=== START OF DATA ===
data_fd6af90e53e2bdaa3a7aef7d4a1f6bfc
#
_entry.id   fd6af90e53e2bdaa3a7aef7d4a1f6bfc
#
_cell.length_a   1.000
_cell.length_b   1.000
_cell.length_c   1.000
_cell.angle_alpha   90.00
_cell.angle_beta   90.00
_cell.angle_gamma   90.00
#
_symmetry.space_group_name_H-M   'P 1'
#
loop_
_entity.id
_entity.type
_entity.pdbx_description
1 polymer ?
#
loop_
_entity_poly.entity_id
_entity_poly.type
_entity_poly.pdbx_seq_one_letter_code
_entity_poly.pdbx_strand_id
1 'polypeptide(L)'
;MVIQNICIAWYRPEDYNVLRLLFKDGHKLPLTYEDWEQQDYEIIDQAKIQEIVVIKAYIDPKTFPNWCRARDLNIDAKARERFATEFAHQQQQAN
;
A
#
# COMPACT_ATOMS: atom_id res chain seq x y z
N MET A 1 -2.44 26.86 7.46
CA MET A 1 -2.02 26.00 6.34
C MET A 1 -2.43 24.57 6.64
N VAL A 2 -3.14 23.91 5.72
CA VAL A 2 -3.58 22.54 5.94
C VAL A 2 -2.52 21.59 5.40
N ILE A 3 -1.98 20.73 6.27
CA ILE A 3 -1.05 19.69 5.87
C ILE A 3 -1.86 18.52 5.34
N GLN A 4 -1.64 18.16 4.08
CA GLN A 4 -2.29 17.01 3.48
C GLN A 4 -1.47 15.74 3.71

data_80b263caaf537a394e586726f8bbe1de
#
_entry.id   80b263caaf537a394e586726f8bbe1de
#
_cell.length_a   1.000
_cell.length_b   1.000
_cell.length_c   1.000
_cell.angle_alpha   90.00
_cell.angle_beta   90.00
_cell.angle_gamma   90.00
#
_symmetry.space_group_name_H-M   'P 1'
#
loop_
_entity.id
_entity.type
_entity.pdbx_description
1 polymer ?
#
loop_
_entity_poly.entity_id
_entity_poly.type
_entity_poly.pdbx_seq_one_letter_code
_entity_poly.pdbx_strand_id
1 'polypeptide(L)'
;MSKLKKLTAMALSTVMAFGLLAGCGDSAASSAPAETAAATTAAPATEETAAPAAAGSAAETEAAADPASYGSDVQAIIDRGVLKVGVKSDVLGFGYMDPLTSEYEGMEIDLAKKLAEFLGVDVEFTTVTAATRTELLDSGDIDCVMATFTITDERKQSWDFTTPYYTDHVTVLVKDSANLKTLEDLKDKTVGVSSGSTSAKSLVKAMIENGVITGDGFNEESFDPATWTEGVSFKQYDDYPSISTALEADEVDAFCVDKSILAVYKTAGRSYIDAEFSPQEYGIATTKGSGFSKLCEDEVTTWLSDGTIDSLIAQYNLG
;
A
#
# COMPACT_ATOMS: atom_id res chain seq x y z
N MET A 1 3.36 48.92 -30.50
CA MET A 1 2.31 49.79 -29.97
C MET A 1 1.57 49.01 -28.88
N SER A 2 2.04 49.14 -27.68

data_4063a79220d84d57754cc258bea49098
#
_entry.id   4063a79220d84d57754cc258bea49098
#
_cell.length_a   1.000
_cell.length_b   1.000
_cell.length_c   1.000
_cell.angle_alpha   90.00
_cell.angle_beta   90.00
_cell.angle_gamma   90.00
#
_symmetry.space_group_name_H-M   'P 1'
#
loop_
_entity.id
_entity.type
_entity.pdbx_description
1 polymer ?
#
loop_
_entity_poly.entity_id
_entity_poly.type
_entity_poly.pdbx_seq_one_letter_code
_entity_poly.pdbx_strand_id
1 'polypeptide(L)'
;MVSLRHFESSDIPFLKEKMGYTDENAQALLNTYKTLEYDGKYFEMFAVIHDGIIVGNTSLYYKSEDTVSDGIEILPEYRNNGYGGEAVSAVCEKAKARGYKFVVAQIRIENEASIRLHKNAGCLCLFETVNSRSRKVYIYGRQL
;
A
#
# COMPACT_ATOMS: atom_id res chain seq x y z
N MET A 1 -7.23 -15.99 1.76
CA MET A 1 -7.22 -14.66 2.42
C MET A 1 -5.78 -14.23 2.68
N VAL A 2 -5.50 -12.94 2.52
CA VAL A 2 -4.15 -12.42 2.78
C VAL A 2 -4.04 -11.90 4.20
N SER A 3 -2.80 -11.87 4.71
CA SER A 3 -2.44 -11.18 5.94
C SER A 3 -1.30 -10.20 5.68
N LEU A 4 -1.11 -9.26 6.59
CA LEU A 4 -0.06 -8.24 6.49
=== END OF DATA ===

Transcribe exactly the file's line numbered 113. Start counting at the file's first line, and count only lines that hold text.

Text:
N SER A 3 -2.80 -11.87 4.71